A huge difference indeed. The devil is only part of the whole picture. A metaphoric figure. Devil worshipping might have a strong appeal but it is very one sided. I am very interested in the dark side of things and had a time in my life I leaned very strongly towards it. However I learned that it applies much more to my life to draw perspectives on existence, death and everything beyond from ALL religions and philosophies. There is a universal duality. There is no dark without light and vice versa. And ‘as above so below’ as a central principle. I embrace it all with an open heart. I’m a very spiritual person and I have been looking for answers from an early age on – everywhere.
Melvin Laird: Why did you let Bedbug Eddie take Paulie’s thumbs? Do you worry that protecting him from his own mistakes will eventually lead to your undoing?
Sadonis: Lucifer is a very complex figure. He is the morning star, the bringer of light in the Hebrew bible, Greek and Roman mythology. As the morning star, he represents Venus, the brightest star in the sky, only seen while descending during morning hours, hence Lucifer ending up as the fallen angel in the bible. The Old Testament had very positive things to say about the son of the morning. Unfortunately later on his figure was used to teach a lesson Christian style. He was now pictured as a favoured angel to god for his beauty and intellect and cast out of heaven when it got to his head and he started ‘sinning’. He ended up as being this common misconception for being a rebel: the devil. A wrong picture conjured in the bible. To me Lucifer is beautiful, bright and very misunderstood. A misfit. The name is not related to Kenneth Anger even though I am a fan of his work.
That’s the last thing I remember. I awoke the next morning in my bed unharmed.
An unInterview With Gary Meskil From Pro-Pain That Didn’t Really Take Place After I Was Beaten At Shoprite
If I could be anyone when I grow up, it would be Gary Meskil from Pro-Pain. I have an unhealthy fascination with the man’s work. The band has several thousand albums and I have memorized every detail about every one of them.
You can imagine my surprise when I ran into him in a Shoprite in Passaic, New Jersey. He was buying turnips. I was so overcome with joy that I began leaping up and down and shouting. I attempted to hug Mr. Meskil when a store security guard, who erroneously believed I was trying to assault him, hit me over the head with a billyclub. I lost consciousness.
When I awoke, I was in a hospital room. Gary was standing there with my family looking extremely concerned holding a Whitman’s Sampler and a card that said “Get Well Soon, Champ!” on the front. I began asking him questions…
Me: I saw the band play back in 1992 when “Foul Taste of Freedom” had just come out. One of my favorite shows ever. It was in a Guido bar in New Rochelle, New York called Marty and Lenny’s that occasionally did metal shows under the equally awful name “The Rocker Room”. I was a skinny high school kid with a Gabe Kaplan from “Welcome Back, Kotter” looking Afro. I was wearing an Immolation shirt. How would you rate my performance in the pit that night?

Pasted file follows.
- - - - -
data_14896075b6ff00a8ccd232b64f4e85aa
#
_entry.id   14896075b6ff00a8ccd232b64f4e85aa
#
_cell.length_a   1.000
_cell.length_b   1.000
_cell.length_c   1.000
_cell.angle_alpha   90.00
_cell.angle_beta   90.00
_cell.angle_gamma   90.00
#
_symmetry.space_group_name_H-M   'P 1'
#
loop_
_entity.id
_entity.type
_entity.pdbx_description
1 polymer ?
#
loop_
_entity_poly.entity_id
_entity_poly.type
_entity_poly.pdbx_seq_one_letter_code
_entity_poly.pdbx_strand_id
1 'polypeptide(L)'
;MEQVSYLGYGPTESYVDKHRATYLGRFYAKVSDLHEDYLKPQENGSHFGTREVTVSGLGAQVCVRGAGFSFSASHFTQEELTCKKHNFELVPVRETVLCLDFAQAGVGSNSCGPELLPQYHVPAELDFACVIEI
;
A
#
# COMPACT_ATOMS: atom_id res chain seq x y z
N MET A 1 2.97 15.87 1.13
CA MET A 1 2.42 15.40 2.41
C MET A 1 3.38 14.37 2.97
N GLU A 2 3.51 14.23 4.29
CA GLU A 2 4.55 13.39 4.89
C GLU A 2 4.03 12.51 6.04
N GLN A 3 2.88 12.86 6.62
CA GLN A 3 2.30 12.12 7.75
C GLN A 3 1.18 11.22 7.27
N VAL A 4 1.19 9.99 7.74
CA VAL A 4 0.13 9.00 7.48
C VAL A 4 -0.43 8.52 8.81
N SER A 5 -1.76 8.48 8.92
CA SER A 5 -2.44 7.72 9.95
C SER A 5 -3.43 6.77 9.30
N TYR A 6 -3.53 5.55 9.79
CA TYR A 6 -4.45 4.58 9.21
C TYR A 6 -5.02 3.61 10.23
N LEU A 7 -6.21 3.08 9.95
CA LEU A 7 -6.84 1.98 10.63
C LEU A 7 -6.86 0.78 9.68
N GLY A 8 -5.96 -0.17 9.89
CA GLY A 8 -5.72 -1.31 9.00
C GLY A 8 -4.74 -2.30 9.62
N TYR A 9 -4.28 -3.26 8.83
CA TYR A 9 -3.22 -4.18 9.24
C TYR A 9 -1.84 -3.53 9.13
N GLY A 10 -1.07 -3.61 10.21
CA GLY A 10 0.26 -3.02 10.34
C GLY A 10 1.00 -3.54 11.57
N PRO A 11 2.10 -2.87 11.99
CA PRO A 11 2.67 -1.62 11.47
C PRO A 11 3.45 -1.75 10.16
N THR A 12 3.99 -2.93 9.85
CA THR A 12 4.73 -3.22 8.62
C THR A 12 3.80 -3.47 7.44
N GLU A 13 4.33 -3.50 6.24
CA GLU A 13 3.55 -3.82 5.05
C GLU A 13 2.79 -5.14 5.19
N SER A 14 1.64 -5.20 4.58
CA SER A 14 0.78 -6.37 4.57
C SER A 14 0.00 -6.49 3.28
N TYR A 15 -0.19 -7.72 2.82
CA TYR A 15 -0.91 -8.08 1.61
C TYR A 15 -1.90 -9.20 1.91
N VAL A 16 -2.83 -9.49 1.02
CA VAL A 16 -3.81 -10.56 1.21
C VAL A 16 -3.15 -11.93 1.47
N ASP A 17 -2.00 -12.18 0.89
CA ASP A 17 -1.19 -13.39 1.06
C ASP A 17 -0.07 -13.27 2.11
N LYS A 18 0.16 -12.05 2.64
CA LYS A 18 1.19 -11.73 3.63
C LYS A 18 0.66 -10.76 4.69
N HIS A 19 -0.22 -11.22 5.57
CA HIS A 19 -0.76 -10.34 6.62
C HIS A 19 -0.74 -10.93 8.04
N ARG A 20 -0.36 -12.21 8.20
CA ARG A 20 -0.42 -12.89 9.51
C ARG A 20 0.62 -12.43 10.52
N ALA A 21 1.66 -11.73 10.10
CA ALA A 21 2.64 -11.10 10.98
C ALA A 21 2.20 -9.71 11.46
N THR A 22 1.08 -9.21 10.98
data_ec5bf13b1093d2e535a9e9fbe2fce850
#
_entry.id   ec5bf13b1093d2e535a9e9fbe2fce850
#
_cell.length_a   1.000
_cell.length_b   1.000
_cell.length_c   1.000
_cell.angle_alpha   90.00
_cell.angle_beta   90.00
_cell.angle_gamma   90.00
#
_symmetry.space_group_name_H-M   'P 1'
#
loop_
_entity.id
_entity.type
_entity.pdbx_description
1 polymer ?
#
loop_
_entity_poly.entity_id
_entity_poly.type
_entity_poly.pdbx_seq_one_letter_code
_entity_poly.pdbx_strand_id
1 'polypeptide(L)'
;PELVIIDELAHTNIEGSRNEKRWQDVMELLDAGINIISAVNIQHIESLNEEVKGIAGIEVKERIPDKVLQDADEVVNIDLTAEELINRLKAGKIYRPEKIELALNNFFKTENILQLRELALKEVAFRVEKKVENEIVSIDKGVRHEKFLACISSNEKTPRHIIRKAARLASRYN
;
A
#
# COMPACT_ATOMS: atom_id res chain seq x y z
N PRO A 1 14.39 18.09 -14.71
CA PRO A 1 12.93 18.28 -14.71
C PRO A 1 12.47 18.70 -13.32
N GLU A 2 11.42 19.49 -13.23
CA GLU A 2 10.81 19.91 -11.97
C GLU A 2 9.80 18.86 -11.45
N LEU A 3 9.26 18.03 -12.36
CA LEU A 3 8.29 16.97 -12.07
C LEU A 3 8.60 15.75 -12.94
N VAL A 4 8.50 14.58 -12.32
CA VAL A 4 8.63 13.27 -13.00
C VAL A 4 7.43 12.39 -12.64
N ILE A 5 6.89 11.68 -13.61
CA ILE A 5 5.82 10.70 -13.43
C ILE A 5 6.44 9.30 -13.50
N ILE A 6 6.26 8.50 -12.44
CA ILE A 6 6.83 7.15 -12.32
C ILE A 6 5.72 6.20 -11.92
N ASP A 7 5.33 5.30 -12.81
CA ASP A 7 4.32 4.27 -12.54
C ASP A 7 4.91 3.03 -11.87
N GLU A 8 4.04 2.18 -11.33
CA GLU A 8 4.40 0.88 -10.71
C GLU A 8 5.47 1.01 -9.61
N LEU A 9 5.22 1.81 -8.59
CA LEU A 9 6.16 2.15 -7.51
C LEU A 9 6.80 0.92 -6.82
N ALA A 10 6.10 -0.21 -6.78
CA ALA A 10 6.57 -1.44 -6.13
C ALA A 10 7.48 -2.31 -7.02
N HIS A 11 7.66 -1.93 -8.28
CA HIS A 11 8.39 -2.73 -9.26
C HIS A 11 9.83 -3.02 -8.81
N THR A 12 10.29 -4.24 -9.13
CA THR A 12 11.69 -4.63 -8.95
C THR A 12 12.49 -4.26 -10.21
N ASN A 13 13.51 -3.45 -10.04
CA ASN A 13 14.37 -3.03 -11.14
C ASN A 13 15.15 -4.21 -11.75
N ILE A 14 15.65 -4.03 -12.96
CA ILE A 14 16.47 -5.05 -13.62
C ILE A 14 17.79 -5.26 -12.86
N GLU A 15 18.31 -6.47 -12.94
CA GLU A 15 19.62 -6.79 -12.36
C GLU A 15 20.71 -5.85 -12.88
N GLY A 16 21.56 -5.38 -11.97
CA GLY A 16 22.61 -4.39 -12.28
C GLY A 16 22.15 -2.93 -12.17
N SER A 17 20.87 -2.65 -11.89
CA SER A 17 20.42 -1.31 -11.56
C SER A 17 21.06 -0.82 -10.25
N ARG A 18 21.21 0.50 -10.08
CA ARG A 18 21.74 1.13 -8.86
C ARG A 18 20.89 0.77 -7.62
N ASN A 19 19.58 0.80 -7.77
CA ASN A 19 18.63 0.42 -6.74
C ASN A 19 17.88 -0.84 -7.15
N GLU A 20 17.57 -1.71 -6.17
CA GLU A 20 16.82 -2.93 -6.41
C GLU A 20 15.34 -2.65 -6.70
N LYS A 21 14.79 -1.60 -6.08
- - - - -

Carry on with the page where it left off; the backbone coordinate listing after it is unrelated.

Gary: I would give it the highest of scores. A perfect 10! Aerodynamic haircuts are timeless and seem to be quite practical in and out of the confines of the pit. The spherical shape obviously aides in getting to the forefront of the circle pit and also in eluding certain rough and tumble types. The Gabe Kaplan cut was a good one! Add an Immolation T-shirt and you have a perfect score!
Me: Was Johnny Black a real guy or is that a made up story?
Gary: It’s a true story, but I made it vague enough so that the fans could relate to it via their own story. It’s generally about a modern day James Dean type. Someone whom we all looked up to “way back when”. Then as the years went by, everyone and everything seemed to change around him, yet he stayed exactly the same. As a result, those who once idolized him suddenly frowned upon him. He died young, and I was inspired to write about my observations of people who lose their inner child as they grow older. Suddenly everything becomes shallow and forced, with talks about the weather and such. I admire people who have the guts to always be themselves.
Me: You have an incredibly powerful, distinctive voice. Have you ever ended up in a public situation where a used car salesman or some other idiot is jerking you around and all of a sudden you change your voice like in “Johnny Black” and scare the hell out of them?
Gary: That’s a great idea, but I can’t recall ever vocally changing gears like that as a fear tactic in public. However, as a father it came in quite handy sometimes to use my “stage voice”, since I’m in favor of sparing the rod.
Me: (in a serious voice) A running theme in your music is a weariness and frustration with American military adventurism. From “Iraqnophobia” to “To Never Return” (a song I believe to be one of the most passionate indictments of US foreign policy ever put to music), you have railed against the government’s choice of wars. Do you see anyway for the United States to, at this point, extract ourselves from decisions driven by the military-industrial complex or are we pretty much stuck playing that hand until Armageddon or revolution?